UK, Here we come!!


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Waitone
June 12, 2005, 10:57 AM
http://apnews.myway.com/article/20050612/D8ALPC980.html

Anti-BB Gun Project Deemed Too Dangerous

Jun 11, 9:55 PM (ET)

AMHERST, Mass. (AP) - Two eighth-graders who spent months working on a science project to prove how dangerous BB guns can be were disqualified from the state middle school science fair. The reason for the dismissal: BB guns are too dangerous.

Nathan C. Woodard and Nathaniel A. Gorlin-Crenshaw spent seven months researching and testing their hypothesis that BB guns can be deadly and should not be used by children.

The students spent about $200 on ballistics gelatin, which has the same density and consistency as human flesh, to use during their tests.

Nancy G. Degon, vice president of Massachusetts State Science Fair Inc. and co-chair of the middle-school fair, said fair rules prohibit hazardous substances and devices.

"The scientific review committee does not consider science projects involving firearms to be safe for middle school students," Degon said.

The boys were invited to present their findings to some judges and receive a certificate of accomplishment, but they rejected the offer because they were not allowed to compete.

"I was really disappointed," Woodard said. "We had a good point to prove."

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Don Gwinn
June 12, 2005, 11:40 AM
I heard this on the radio last night.

I think it's an important lesson for these kids to learn. Pay attention, boys!
THEY DON'T CARE if you were trying to improve safety (and succeeding.)

They only care that you brought EVIL TOTEMS into the tribal circle.

:rolleyes:

dev_null
June 12, 2005, 11:48 AM
Don brings up an interesting point: it'd be fascinating to see an anthropological study on guns as taboo items.

Old Fuff
June 12, 2005, 11:52 AM
I know of another instance where a student was demonstrating reloading shotgun shells. This was under adult supervision, and cornmeal was substituted for gunpowder. Made no difference. Some sheeple parents protested and the exhibit was withdrawn.

We live in sad times ... :banghead:

GT
June 12, 2005, 11:54 AM
I'd say the gun-banning little dorks screwed their own karma.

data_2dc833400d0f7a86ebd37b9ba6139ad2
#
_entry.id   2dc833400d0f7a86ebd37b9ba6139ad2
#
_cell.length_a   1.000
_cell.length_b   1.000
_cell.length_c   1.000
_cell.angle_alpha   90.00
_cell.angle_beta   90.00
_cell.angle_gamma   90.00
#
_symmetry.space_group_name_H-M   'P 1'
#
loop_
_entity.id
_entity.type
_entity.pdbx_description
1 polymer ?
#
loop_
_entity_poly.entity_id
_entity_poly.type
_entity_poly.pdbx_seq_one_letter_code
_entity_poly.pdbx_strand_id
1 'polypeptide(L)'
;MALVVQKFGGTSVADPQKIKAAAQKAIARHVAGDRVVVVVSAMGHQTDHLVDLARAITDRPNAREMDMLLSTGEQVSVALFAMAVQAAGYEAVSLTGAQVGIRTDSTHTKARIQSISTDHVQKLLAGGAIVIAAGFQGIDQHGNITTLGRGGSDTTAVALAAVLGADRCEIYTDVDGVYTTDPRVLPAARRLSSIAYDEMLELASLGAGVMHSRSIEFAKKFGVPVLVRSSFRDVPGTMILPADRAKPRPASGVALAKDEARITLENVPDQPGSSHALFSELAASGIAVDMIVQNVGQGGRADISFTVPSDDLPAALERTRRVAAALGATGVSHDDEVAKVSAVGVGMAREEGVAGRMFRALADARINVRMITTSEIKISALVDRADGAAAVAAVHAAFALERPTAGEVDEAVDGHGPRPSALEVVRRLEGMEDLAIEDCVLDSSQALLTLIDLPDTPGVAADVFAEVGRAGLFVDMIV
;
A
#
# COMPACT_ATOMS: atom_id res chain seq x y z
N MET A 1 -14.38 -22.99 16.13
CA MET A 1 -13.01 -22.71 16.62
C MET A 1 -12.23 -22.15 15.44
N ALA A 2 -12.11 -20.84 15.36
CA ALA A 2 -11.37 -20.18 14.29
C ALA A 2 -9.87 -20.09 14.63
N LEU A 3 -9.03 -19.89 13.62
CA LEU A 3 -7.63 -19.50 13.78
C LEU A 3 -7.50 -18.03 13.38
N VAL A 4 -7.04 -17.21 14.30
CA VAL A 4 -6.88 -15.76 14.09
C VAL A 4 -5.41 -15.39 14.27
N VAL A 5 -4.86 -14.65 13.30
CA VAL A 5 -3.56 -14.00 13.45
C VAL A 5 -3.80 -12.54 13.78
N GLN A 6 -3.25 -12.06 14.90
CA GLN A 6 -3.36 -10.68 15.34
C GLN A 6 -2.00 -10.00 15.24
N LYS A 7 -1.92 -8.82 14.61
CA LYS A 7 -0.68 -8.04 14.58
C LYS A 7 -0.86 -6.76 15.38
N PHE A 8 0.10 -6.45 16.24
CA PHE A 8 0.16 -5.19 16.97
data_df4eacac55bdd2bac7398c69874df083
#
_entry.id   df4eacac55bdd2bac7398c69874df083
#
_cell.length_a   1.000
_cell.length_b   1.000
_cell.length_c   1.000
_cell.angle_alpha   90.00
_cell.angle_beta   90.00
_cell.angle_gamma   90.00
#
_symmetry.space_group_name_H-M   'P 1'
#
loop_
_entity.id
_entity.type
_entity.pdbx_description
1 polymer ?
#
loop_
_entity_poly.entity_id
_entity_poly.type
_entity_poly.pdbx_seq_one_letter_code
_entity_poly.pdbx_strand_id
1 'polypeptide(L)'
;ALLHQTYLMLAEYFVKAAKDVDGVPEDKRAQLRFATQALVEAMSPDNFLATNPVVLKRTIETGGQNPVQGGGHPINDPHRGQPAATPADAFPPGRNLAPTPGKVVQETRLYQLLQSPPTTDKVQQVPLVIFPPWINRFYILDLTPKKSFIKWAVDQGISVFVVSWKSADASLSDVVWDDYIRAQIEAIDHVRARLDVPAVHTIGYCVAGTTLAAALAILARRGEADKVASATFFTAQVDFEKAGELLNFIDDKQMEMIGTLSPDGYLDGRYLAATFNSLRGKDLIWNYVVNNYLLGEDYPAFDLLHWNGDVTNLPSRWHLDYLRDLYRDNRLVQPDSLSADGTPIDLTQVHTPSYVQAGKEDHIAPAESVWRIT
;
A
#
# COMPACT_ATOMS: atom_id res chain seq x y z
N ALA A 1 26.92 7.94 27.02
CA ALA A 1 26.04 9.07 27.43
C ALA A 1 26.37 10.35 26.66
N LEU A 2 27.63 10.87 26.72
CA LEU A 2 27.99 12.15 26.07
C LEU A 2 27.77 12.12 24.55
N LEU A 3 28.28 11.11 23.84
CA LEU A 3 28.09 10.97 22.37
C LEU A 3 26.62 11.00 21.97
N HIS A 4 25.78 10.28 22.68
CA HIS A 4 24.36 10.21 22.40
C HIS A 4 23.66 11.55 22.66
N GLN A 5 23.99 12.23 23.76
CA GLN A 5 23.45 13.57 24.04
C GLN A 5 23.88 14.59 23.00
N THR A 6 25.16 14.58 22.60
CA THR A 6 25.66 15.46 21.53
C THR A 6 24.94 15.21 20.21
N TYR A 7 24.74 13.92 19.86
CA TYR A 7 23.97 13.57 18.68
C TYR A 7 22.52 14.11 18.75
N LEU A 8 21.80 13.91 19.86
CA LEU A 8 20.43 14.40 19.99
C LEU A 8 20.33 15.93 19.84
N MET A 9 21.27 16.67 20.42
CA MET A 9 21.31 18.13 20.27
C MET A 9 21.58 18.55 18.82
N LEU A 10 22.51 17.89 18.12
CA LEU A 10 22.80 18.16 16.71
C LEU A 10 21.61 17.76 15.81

WGACA.


G

critter
June 12, 2005, 12:32 PM
Sadly, in most public schools, ignorence is NOT confined to the student body!

David W. Gay
June 12, 2005, 12:37 PM
"The scientific review committee does not consider science projects involving firearms to be safe for middle school students," Degon said.

So, BB guns are considered firearms?

...

El Tejon
June 12, 2005, 02:47 PM
In some states, yes, they are considered firearms.

boofus
June 12, 2005, 03:21 PM
What do you mean UK here we come?

massholchusetts is pretty much an island off the coast of England already. I think they finally decided to be nice little subjects and pay the crown all the back taxes they owe for tea.

Standing Wolf
June 12, 2005, 06:01 PM
So, BB guns are considered firearms?

They weren't when I was a kid; the trend, however, seems to be toward regarding them as such.

That saidô, when I was a kid, nobody would have thought of trying to commit a real robbery with a BB gun.

Mr. X
June 12, 2005, 06:08 PM
massholchusetts is pretty much an island off the coast of England already. I think they finally decided to be nice little subjects and pay the crown all the back taxes they owe for tea.


It isn't NEW England for nothing, ya know. ;)

armedandsafe
June 12, 2005, 07:24 PM
"If it looks like a duck" it no longer has to quack or walk.

Pops

geekWithA.45
June 12, 2005, 10:48 PM
BB guns are legally classed as firearms in NJ.

PAINTBALL guns were originally classed as firearms as well, until a paintball gun biz spent an umpteen bajillion dollars fighting it in court for 5 years.

Matthew748
June 13, 2005, 07:55 AM
Whats wrong with those kids? When I was little my dad got a whole summer's worth of yard out of me in exchange for a Benjamin air rifle. You would think that their "study" would try to prove that BB and pellet guns are suitable for boys and girls. Let this be proof to any that doubt that the modern liberals have given up on us and are trying to poison the youth.

Godfather
June 13, 2005, 08:46 AM
I know of one kid who died using a BB gun- he held it to his temple and pulled the trigger. I know of more people killed on bike than with BB guns.

My friend and I (wearing goggles) use BB guns as cheap paintball guns in the woods. 1,2 pumps and no headshots. Never even got a welt yet.

Doesn't "firearm" include "fire"?

larry starling
June 13, 2005, 09:07 AM
I'm glad the little anti gun punks didnt get allowed to compete! My view on this is, There parents are more than likely part of the anti gun crowd and this was some sort of hidden political statement behind there project! Future liberal punks in training! :cuss:

hayseed